A unique journey back to America’s Southern colonial roots that will appeal to history buffs.


An engaging, informative exploration of the lesser-known battles of the American Revolution, presented through the interactions among fictional and historical characters.

The American Revolutionary War comes to life in Weaver’s (Nav Cad, 2012, etc.) vivid historical novel. Set in South Carolina, the volume is so chock-full of details of life in Charles Town and its surrounding countryside that readers can almost feel themselves walking down the streets or through the swamps. Weaver’s narrative focuses on the scores of usually overlooked Southern skirmishes that kept the British busy and frustrated, making it impossible for them to execute a successful sweeping march to round up the South and then push forward to finish off the North. The fictional hero of the story is Truly Doran, aka Gray Cloud, son of a Catawba maiden, Singing Water, and her white husband, Sean Doran. As a result of his parentage, Truly is considered a “brassankle,” a term derived from the brass ankle shackles that Southerners sometimes used to keep mixed heritage workers from running away. Gray Cloud grows up in his mother’s Catawba village, learning hunting, tracking and survival skills from his uncle, while his father serves as a guide for a government survey project. When Gray Cloud reaches his teenage years, Sean brings him to a prestigious English school in Charles Town, where he goes by his English name, Truly Doran. During these years, he is befriended by Capt. Francis Marion of the 2nd Continental Regiment on Sullivan’s Island and eventually becomes Marion’s scout. Weaver intersperses moments of levity and romance with intricate battle details, giving readers a front-row seat to the personal development of Truly and the emergence of the new America. The linguistic style is just formal enough to simulate 18th-century Southern society, although the use of heavy dialect for three characters (one Irishman and two black slaves) is unnecessarily disruptive, especially since the work does not similarly encumber any other characters (including the two Catawba orphans Truly takes under his wing).

A unique journey back to America’s Southern colonial roots that will appeal to history buffs.

Pub Date: May 17, 2013

ISBN: 978-1481750257

Page Count: 388

Publisher: AuthorHouse

Review Posted Online: March 13, 2014

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The author's youthfulness helps to assure the inevitable comparison with the Anne Frank diary although over and above the...


Elie Wiesel spent his early years in a small Transylvanian town as one of four children. 

He was the only one of the family to survive what Francois Maurois, in his introduction, calls the "human holocaust" of the persecution of the Jews, which began with the restrictions, the singularization of the yellow star, the enclosure within the ghetto, and went on to the mass deportations to the ovens of Auschwitz and Buchenwald. There are unforgettable and horrifying scenes here in this spare and sombre memoir of this experience of the hanging of a child, of his first farewell with his father who leaves him an inheritance of a knife and a spoon, and of his last goodbye at Buchenwald his father's corpse is already cold let alone the long months of survival under unconscionable conditions. 

The author's youthfulness helps to assure the inevitable comparison with the Anne Frank diary although over and above the sphere of suffering shared, and in this case extended to the death march itself, there is no spiritual or emotional legacy here to offset any reader reluctance.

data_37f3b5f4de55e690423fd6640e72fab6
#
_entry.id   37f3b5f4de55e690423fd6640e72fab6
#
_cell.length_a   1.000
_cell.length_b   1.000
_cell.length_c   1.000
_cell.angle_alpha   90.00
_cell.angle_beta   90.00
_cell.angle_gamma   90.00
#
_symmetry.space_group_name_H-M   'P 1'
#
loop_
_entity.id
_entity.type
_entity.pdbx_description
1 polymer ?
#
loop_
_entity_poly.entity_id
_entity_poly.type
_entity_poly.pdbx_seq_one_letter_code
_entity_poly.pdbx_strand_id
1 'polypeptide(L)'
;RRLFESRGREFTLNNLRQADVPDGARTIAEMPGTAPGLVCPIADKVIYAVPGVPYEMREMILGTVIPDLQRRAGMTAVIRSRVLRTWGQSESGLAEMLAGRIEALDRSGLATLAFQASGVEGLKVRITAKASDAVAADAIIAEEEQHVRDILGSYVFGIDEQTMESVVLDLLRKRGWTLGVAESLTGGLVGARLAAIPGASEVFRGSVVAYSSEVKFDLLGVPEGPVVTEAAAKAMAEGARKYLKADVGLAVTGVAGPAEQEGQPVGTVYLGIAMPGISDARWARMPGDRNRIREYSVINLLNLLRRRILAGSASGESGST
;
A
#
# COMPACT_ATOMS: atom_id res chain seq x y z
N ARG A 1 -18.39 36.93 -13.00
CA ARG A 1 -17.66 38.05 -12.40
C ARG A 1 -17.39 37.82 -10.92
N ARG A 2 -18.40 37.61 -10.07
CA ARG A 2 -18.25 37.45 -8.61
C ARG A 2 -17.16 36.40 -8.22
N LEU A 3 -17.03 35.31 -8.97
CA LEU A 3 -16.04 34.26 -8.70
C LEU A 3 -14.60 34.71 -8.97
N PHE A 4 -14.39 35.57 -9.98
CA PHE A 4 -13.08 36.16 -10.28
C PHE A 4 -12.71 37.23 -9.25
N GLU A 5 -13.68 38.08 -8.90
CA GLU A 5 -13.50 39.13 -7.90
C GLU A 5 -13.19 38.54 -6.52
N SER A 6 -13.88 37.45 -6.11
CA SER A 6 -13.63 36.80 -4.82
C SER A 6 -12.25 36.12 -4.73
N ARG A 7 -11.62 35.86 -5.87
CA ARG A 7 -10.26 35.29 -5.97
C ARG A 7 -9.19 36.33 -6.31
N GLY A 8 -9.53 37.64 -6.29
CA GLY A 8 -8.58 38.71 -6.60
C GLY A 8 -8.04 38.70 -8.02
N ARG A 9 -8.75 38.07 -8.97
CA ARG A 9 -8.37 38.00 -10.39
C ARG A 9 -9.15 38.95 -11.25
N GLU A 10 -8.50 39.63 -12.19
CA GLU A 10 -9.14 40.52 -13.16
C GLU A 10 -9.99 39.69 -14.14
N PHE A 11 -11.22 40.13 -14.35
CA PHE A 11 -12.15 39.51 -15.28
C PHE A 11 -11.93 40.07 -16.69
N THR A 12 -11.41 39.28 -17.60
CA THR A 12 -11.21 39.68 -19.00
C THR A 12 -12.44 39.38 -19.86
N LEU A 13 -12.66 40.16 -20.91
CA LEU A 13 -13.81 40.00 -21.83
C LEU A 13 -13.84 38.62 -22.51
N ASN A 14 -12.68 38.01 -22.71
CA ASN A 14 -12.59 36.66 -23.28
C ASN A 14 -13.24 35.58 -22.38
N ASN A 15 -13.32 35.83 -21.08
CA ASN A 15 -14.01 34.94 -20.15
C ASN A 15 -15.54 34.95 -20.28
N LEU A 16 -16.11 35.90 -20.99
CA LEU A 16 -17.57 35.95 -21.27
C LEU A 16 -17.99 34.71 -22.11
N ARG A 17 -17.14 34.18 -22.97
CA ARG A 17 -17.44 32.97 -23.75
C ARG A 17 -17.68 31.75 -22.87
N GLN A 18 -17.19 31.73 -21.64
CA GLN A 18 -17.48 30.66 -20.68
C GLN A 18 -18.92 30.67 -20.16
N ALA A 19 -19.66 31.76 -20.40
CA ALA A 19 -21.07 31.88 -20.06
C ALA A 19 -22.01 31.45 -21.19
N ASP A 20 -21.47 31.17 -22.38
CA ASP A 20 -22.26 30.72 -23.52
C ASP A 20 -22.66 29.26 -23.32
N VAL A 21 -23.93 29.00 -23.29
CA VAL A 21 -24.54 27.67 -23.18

Pub Date: Jan. 16, 2006

ISBN: 0374500010

Page Count: 120

Publisher: Hill & Wang

Review Posted Online: Oct. 7, 2011

Kirkus Reviews Issue: Jan. 15, 2006

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For Howard Zinn, long-time civil rights and anti-war activist, history and ideology have a lot in common. Since he thinks that everything is in someone's interest, the historian—Zinn posits—has to figure out whose interests he or she is defining/defending/reconstructing (hence one of his previous books, The Politics of History). Zinn has no doubts about where he stands in this "people's history": "it is a history disrespectful of governments and respectful of people's movements of resistance." So what we get here, instead of the usual survey of wars, presidents, and institutions, is a survey of the usual rebellions, strikes, and protest movements. Zinn starts out by depicting the arrival of Columbus in North America from the standpoint of the Indians (which amounts to their standpoint as constructed from the observations of the Europeans); and, after easily establishing the cultural disharmony that ensued, he goes on to the importation of slaves into the colonies. Add the laborers and indentured servants that followed, plus women and later immigrants, and you have Zinn's amorphous constituency. To hear Zinn tell it, all anyone did in America at any time was to oppress or be oppressed; and so he obscures as much as his hated mainstream historical foes do—only in Zinn's case there is that absurd presumption that virtually everything that came to pass was the work of ruling-class planning: this amounts to one great indictment for conspiracy. Despite surface similarities, this is not a social history, since we get no sense of the fabric of life. Instead of negating the one-sided histories he detests, Zinn has merely reversed the image; the distortion remains.

Pub Date: Jan. 1, 1979

ISBN: 0061965588

Page Count: 772

Publisher: Harper & Row

Review Posted Online: May 26, 2012

Kirkus Reviews Issue: Jan. 1, 1979

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